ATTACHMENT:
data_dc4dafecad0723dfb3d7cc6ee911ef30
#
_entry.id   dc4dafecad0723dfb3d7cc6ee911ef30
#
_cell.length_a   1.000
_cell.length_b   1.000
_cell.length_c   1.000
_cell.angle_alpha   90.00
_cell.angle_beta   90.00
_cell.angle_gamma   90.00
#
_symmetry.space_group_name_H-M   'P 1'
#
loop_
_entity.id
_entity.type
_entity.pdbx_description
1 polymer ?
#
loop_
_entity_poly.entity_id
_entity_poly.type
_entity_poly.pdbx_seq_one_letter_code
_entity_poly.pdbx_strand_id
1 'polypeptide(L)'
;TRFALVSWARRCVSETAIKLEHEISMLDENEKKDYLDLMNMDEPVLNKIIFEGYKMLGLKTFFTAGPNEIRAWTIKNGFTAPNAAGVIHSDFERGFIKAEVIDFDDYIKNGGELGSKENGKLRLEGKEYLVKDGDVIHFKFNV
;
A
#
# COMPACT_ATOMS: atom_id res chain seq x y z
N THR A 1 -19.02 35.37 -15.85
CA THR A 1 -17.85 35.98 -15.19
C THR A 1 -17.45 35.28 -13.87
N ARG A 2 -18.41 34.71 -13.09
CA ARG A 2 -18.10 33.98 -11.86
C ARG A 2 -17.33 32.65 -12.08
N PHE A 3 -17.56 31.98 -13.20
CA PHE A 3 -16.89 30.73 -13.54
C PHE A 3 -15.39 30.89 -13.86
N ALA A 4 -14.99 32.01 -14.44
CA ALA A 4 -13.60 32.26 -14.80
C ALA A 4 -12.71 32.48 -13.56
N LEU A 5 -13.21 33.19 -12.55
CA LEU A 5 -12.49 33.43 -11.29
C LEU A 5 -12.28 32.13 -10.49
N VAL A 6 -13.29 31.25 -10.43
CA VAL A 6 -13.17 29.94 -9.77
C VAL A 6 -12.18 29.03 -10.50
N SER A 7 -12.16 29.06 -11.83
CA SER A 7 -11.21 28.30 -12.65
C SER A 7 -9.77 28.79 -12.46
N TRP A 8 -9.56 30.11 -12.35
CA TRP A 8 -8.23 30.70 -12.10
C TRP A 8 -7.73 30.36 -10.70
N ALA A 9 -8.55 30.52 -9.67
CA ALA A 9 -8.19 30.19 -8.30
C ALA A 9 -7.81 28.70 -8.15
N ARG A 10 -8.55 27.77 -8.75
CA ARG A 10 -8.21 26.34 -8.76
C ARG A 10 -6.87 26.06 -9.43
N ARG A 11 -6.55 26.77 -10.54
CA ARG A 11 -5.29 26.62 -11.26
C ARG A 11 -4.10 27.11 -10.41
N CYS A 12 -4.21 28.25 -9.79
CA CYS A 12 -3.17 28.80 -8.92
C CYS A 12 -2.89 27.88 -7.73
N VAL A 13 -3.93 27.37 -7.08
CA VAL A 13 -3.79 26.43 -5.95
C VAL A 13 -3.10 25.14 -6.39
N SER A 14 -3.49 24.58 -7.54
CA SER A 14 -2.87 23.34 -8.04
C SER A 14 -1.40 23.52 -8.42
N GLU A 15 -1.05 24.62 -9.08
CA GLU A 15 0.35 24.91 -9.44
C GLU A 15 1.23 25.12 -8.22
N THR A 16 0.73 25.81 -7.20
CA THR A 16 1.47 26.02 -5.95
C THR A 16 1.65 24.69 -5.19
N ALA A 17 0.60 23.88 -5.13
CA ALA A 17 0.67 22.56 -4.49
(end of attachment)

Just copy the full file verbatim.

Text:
data_dc4dafecad0723dfb3d7cc6ee911ef30
#
_entry.id   dc4dafecad0723dfb3d7cc6ee911ef30
#
_cell.length_a   1.000
_cell.length_b   1.000
_cell.length_c   1.000
_cell.angle_alpha   90.00
_cell.angle_beta   90.00
_cell.angle_gamma   90.00
#
_symmetry.space_group_name_H-M   'P 1'
#
loop_
_entity.id
_entity.type
_entity.pdbx_description
1 polymer ?
#
loop_
_entity_poly.entity_id
_entity_poly.type
_entity_poly.pdbx_seq_one_letter_code
_entity_poly.pdbx_strand_id
1 'polypeptide(L)'
;TRFALVSWARRCVSETAIKLEHEISMLDENEKKDYLDLMNMDEPVLNKIIFEGYKMLGLKTFFTAGPNEIRAWTIKNGFTAPNAAGVIHSDFERGFIKAEVIDFDDYIKNGGELGSKENGKLRLEGKEYLVKDGDVIHFKFNV
;
A
#
# COMPACT_ATOMS: atom_id res chain seq x y z
N THR A 1 -19.02 35.37 -15.85
CA THR A 1 -17.85 35.98 -15.19
C THR A 1 -17.45 35.28 -13.87
N ARG A 2 -18.41 34.71 -13.09
CA ARG A 2 -18.10 33.98 -11.86
C ARG A 2 -17.33 32.65 -12.08
N PHE A 3 -17.56 31.98 -13.20
CA PHE A 3 -16.89 30.73 -13.54
C PHE A 3 -15.39 30.89 -13.86
N ALA A 4 -14.99 32.01 -14.44
CA ALA A 4 -13.60 32.26 -14.80
C ALA A 4 -12.71 32.48 -13.56
N LEU A 5 -13.21 33.19 -12.55
CA LEU A 5 -12.49 33.43 -11.29
C LEU A 5 -12.28 32.13 -10.49
N VAL A 6 -13.29 31.25 -10.43
CA VAL A 6 -13.17 29.94 -9.77
C VAL A 6 -12.18 29.03 -10.50
N SER A 7 -12.16 29.06 -11.83
CA SER A 7 -11.21 28.30 -12.65
C SER A 7 -9.77 28.79 -12.46
N TRP A 8 -9.56 30.11 -12.35
CA TRP A 8 -8.23 30.70 -12.10
C TRP A 8 -7.73 30.36 -10.70
N ALA A 9 -8.55 30.52 -9.67
CA ALA A 9 -8.19 30.19 -8.30
C ALA A 9 -7.81 28.70 -8.15
N ARG A 10 -8.55 27.77 -8.75
CA ARG A 10 -8.21 26.34 -8.76
C ARG A 10 -6.87 26.06 -9.43
N ARG A 11 -6.55 26.77 -10.54
CA ARG A 11 -5.29 26.62 -11.26
C ARG A 11 -4.10 27.11 -10.41
N CYS A 12 -4.21 28.25 -9.79
CA CYS A 12 -3.17 28.80 -8.92
C CYS A 12 -2.89 27.88 -7.73
N VAL A 13 -3.93 27.37 -7.08
CA VAL A 13 -3.79 26.43 -5.95
C VAL A 13 -3.10 25.14 -6.39
N SER A 14 -3.49 24.58 -7.54
CA SER A 14 -2.87 23.34 -8.04
C SER A 14 -1.40 23.52 -8.42
N GLU A 15 -1.05 24.62 -9.08
CA GLU A 15 0.35 24.91 -9.44
C GLU A 15 1.23 25.12 -8.22
N THR A 16 0.73 25.81 -7.20
CA THR A 16 1.47 26.02 -5.95
C THR A 16 1.65 24.69 -5.19
N ALA A 17 0.60 23.88 -5.13
CA ALA A 17 0.67 22.56 -4.49